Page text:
It’s 10:45am on a Friday and the Zoom meeting is set up, the list of participants ready in front of him. One last check of the lighting and background, and Independence High School English teacher Will Stegeman is all geared up for the biggest event of the school year: the fourth annual Mock Interview Extravaganza.
As the participants trickle in, Stegeman admits them into the Zoom meeting and greets them with a warm “good morning” and “good to see you.”
The participants of this May 8 meeting are Independence High students of varying ages on the one hand, and volunteer interviewers from a wide range of fields on the other. Organizations such as Apple, Comerica Bank, KPMG, Stanford and Santa Clara universities have all sent representatives to lend their support.
Each student has been carefully matched with an interviewer based on their stated career interest prior to the Mock Interview Extravaganza, a demanding process that requires both patience and creativity.
The high school students have had two semesters of preparation leading up to the event. During that time, they learned about resumes, professionalism, interviewing, and other career readiness skills. They collected all of their documents, are sharply dressed, nervous, but ready to digitally meet with a professional for an interview.
One freshman said that after interviewing with her peers, it was “a little nerve-wracking” to speak with an adult, but she was also “excited to see how [she] would do.” A junior in the Academy of Finance, which Stegeman teaches at the East Side high school, said he was glad to learn the process of answering a challenging question.
“It really taught me to think on my feet,” he said.
Under normal circumstances, this mock interview event would be hosted at Independence High. With the majority of Silicon Valley schools now fully transitioned to distance learning, the event was adjusted to a digital format to give the students the opportunity to explore careers, practice job skills and receive advice from a dedicated world-wide network of professionals eager to make a difference.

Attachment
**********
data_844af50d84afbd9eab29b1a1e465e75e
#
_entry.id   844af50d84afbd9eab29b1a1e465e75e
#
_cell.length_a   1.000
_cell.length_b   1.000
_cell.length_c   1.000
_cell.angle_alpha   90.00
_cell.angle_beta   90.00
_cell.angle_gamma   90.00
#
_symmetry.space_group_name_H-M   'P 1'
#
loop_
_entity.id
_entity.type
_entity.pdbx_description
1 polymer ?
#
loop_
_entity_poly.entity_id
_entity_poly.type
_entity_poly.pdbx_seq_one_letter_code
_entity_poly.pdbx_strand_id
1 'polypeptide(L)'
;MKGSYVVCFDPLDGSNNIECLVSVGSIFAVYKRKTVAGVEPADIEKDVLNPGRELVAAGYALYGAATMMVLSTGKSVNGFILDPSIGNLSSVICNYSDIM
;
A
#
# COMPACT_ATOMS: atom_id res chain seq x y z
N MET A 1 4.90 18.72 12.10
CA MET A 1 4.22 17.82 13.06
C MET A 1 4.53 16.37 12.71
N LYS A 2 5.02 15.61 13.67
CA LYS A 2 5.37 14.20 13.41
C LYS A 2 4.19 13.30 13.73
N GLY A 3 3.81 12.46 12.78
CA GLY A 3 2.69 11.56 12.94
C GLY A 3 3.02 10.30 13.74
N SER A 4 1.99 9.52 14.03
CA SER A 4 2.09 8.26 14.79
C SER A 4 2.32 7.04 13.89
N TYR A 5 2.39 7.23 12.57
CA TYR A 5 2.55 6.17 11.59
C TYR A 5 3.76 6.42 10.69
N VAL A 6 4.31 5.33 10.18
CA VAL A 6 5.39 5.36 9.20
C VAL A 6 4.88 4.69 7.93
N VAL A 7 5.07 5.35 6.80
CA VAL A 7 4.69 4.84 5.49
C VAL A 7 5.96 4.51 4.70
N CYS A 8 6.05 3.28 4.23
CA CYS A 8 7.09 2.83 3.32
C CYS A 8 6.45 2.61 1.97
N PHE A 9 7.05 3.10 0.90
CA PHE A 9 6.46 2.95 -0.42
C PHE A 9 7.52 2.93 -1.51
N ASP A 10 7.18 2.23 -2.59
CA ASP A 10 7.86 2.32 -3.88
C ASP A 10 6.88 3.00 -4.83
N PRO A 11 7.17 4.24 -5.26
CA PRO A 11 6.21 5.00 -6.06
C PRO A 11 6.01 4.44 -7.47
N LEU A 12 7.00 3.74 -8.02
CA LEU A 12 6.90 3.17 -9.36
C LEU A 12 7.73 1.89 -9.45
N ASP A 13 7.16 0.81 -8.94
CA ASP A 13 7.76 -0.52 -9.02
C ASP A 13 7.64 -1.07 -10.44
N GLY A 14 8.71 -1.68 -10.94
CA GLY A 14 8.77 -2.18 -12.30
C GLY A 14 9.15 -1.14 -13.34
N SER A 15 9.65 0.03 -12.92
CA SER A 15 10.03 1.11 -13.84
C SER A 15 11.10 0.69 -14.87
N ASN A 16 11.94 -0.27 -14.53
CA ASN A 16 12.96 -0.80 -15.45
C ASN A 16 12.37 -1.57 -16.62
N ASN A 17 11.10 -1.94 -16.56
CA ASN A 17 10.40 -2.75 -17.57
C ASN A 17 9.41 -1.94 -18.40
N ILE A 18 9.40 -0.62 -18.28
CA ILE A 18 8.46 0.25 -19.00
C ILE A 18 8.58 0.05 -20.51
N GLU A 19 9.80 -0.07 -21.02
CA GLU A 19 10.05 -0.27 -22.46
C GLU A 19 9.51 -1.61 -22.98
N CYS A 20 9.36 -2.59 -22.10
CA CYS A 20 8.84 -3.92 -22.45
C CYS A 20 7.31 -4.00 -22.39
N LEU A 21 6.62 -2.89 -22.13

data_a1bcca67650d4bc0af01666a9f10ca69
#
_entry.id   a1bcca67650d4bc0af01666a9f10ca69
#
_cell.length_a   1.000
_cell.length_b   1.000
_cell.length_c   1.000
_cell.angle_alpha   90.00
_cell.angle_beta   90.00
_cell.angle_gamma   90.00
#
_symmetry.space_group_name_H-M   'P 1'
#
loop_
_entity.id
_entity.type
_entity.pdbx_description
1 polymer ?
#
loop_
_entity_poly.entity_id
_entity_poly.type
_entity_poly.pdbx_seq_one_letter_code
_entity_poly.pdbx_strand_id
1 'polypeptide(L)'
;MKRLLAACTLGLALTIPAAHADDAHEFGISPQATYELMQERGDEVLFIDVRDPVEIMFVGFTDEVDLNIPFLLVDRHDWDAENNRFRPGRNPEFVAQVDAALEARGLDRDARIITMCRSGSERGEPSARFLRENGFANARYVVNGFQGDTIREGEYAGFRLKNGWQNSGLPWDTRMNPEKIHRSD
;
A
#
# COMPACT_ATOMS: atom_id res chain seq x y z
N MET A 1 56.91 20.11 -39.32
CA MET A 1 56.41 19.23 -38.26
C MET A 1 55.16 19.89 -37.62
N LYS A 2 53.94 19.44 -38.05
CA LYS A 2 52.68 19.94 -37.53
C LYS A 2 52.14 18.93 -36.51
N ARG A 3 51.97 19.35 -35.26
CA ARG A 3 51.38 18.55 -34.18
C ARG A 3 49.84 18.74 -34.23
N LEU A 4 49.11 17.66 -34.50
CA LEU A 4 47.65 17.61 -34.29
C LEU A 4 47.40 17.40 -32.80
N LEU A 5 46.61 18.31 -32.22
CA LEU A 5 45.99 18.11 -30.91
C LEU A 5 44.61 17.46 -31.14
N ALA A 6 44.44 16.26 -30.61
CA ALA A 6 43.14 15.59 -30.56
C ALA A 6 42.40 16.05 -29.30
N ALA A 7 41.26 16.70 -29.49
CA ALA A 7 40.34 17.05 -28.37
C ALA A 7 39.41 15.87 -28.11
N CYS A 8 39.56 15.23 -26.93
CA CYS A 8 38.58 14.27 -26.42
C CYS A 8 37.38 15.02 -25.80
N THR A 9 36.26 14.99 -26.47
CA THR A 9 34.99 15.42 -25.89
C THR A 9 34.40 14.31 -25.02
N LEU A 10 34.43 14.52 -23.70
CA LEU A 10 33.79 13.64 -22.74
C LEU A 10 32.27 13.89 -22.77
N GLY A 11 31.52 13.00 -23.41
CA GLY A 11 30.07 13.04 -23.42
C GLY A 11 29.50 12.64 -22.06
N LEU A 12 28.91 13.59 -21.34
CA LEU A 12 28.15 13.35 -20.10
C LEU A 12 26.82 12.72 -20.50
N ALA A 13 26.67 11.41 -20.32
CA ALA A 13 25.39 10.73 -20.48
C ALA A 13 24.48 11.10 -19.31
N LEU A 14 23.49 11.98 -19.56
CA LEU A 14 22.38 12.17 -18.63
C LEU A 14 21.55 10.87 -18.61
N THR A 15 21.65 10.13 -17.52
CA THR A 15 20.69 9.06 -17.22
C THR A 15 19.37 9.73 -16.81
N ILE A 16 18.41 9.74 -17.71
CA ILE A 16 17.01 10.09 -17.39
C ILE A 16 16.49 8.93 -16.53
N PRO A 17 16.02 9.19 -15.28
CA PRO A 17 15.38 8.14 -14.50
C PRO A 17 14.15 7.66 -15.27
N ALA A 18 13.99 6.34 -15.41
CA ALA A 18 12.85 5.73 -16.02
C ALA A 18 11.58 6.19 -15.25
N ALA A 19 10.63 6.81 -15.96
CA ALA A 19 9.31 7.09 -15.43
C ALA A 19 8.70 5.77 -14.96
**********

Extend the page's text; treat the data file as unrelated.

At 11am on the day of the mock interviews, Stegeman officially began the first of two hour-long meetings. After a short introduction, he played a welcome video in which the process and expectations was explained. This gave time to pair the students and interviewers into their respective breakout rooms. Meanwhile, three other meetings of approximately 11 pairings each, were led by additional teachers and coordinators.
Though the move to a digital medium is necessary due to the current shelter-in-place order, Tim Nguyen, director of career services at East Side Union High School District, said he believes mock interviews are an important part of work-based learning. “Through cooperation with the Silicon Valley Organization and other industry partners, teachers ... are still able to provide students with this opportunity digitally,” he explained.
After a few adjustments due to student and interviewer schedule changes, Stegeman discreetly drops in on each of the 14 interviews he moderates with video and sound off. About 40 minutes of questions common in job interviews and a final feedback session—in which the professionals review their students’ performance—conclude the hour.
Following the event, Carolyn Cooper, one of the interviewers, noted that she was impressed with the program and didn’t know what to expect since it was going to be virtual. “It’s difficult enough for adults to interview virtually, and yet this 15-year-old student hit it out of the park,” she said. “It was an easy 45-minute conversation that we could have had for another hour.”
Despite the uncertainty awaiting teachers and students when the first bell of the 2020-21 academic year sounds, Stegeman said he remains “confident in East Side teachers’ ability to meet students’ needs.”
“That’s because public school teachers are nothing if not adaptable,” he added. “I believe we will continue to find creative ways to deliver meaningful learning experiences to our students regardless of any challenges we encounter.”
Francine Sucgang is a German-American linguist who specializes in text-to-speech technology. She has covered cultural and political topics for German publications including radio, TV and print. Opinions are the author’s own and do not necessarily reflect those of San Jose Inside. Send op-ed pitches to [email protected].